“Turn it, and turn it over again, for everything is in it, and contemplate it, and wax gray and old over it, and stir not from it, for thou canst have no better rule than this.” – Rabbi Ben Bag Bag

You do the hokey pokey and you turn the scroll around…” – Rachel Barenblat

It’s one of those few portions that needs no introduction, since it IS the introduction. Take a moment to dive into Torah, read the portion

Limited only by your creativity and the category of food assigned, bring something that represents, reflects or references one of the days of creation.

ited only by your creativity and the category of food assigned, please bring something that is for – or like – one of the Ushpizin.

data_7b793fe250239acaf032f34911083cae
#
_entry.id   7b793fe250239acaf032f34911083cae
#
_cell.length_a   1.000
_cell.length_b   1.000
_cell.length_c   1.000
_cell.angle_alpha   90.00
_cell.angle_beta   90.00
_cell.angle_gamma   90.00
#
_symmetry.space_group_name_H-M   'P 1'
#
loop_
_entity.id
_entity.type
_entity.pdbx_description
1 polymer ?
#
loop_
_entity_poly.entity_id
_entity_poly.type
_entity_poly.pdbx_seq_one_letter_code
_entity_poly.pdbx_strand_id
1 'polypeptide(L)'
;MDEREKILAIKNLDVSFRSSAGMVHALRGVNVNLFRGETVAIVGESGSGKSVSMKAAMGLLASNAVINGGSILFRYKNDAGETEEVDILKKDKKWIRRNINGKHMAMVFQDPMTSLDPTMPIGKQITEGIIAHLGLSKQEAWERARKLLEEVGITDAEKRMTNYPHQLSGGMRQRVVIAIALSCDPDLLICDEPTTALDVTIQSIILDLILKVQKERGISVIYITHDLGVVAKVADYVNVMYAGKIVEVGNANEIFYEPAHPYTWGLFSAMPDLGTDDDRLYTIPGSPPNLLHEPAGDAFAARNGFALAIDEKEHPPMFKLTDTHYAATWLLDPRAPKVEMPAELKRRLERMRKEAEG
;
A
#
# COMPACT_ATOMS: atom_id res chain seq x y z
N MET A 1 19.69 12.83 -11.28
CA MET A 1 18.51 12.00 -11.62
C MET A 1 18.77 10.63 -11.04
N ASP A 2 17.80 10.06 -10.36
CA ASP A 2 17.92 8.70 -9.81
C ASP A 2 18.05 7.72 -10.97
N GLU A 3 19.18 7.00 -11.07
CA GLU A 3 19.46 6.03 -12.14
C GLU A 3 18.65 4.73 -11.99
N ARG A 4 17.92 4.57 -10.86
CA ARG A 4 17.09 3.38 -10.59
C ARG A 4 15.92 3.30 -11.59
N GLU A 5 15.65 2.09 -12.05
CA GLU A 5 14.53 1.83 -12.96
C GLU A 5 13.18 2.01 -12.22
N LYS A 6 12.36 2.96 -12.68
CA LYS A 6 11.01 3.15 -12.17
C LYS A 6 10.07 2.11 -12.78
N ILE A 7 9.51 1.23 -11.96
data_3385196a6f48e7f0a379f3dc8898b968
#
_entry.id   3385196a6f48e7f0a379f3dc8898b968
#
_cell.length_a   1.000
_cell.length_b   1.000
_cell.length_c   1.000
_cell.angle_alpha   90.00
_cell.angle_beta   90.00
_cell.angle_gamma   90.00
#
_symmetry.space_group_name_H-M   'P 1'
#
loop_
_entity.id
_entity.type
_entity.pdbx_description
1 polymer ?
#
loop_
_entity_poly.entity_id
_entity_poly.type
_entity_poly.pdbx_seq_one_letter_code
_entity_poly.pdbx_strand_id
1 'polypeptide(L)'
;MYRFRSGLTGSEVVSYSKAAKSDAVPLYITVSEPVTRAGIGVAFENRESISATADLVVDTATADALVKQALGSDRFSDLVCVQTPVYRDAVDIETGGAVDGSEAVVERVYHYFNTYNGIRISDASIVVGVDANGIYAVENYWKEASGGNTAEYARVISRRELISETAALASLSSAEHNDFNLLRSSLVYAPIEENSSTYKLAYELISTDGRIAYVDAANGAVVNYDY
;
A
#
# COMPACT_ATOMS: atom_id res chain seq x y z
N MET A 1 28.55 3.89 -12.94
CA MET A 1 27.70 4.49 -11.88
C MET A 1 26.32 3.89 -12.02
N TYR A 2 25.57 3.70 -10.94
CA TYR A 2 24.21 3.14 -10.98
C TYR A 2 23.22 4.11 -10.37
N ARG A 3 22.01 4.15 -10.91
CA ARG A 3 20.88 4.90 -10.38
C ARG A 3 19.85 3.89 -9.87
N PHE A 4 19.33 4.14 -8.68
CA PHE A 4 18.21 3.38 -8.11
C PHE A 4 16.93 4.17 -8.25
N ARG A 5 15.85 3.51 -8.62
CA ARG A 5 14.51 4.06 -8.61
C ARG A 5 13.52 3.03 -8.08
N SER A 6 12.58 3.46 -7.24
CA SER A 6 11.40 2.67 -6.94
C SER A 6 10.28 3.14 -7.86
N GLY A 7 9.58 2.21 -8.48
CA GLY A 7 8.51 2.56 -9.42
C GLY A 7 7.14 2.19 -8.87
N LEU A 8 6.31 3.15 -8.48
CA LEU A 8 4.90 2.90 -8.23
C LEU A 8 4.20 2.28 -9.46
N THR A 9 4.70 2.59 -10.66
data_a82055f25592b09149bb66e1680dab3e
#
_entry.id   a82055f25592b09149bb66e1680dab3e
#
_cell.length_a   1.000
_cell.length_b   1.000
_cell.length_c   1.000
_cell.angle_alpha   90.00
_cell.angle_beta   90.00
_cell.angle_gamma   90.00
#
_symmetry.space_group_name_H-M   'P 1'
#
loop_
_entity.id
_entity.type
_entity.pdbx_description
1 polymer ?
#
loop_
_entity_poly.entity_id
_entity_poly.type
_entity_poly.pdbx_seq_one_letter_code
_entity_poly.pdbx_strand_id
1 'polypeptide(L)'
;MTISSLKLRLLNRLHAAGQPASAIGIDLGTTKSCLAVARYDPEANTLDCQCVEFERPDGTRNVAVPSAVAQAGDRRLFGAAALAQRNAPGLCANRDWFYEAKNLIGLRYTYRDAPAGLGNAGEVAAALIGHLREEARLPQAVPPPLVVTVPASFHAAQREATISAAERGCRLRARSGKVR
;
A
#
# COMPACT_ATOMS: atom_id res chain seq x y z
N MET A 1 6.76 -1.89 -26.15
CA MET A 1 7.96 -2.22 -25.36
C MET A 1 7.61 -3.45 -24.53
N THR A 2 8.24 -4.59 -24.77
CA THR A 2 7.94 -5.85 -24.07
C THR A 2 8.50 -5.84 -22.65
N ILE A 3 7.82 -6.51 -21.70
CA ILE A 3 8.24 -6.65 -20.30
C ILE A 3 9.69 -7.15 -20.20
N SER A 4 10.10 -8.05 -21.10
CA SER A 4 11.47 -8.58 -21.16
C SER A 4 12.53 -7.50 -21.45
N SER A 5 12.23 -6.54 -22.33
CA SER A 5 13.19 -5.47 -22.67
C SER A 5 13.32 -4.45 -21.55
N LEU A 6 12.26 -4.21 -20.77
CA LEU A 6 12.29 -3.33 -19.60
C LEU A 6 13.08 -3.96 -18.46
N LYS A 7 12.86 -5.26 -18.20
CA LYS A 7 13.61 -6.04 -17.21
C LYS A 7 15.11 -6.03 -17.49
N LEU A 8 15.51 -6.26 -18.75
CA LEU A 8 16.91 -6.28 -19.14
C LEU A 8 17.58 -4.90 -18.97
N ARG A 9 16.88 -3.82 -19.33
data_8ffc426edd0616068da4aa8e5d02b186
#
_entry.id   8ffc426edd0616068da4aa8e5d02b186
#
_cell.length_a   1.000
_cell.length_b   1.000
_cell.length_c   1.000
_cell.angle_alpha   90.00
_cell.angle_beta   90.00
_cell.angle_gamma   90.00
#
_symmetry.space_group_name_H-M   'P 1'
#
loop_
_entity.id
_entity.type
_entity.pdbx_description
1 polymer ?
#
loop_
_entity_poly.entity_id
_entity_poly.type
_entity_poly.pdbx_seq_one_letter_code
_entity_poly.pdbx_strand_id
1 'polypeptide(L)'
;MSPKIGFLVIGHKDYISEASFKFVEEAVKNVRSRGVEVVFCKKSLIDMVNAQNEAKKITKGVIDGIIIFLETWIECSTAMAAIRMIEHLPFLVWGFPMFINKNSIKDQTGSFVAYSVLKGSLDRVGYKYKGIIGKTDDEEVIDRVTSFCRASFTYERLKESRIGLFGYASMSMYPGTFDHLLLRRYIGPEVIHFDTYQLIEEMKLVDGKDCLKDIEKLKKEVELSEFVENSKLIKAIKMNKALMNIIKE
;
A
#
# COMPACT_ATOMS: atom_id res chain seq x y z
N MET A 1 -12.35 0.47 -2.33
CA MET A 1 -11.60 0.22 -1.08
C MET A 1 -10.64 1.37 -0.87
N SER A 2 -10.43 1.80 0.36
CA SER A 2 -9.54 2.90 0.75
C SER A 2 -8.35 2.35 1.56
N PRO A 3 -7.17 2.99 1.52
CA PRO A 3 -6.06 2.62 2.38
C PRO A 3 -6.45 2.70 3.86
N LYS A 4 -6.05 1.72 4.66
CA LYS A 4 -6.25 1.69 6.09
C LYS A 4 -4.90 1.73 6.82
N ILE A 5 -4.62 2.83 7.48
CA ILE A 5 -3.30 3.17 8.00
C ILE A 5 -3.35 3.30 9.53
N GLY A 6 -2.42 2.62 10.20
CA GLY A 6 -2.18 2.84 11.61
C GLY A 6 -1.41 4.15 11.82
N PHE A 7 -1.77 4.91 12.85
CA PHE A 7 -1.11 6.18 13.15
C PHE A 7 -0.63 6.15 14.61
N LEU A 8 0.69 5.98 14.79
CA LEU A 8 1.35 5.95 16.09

Not sure what this Torah portion is about? You can find a brief summary in The Edible Torah’s “Condensed Guide to the Weekly Torah Readings”. For more information on what The Edible Torah is all about, along with insight on how to set up a pot-luck Shabbat experience, check out “The Edible Torah”.

Shabbat Sukkot

This coming Friday we will celebrate Sukkot along with Shabbat. One of the traditions is to welcome a member of the “Ushpizin”, or honored guests, into your sukkah – one for each night of sukkot.

The honored guests are traditionally Abraham, Isaac and Jacob; Moses and Aaron; and Joseph and David.

More recently noteable Jewish women have been added – women who either compliment their male counterparts or stand on their own – Sarah, Rebeccah, Leah and Rachel; Miriam; Abigail and Esther.

Each of these honored and esteemed guests have traits and virtues that the family hopes will visit their house along with the guest.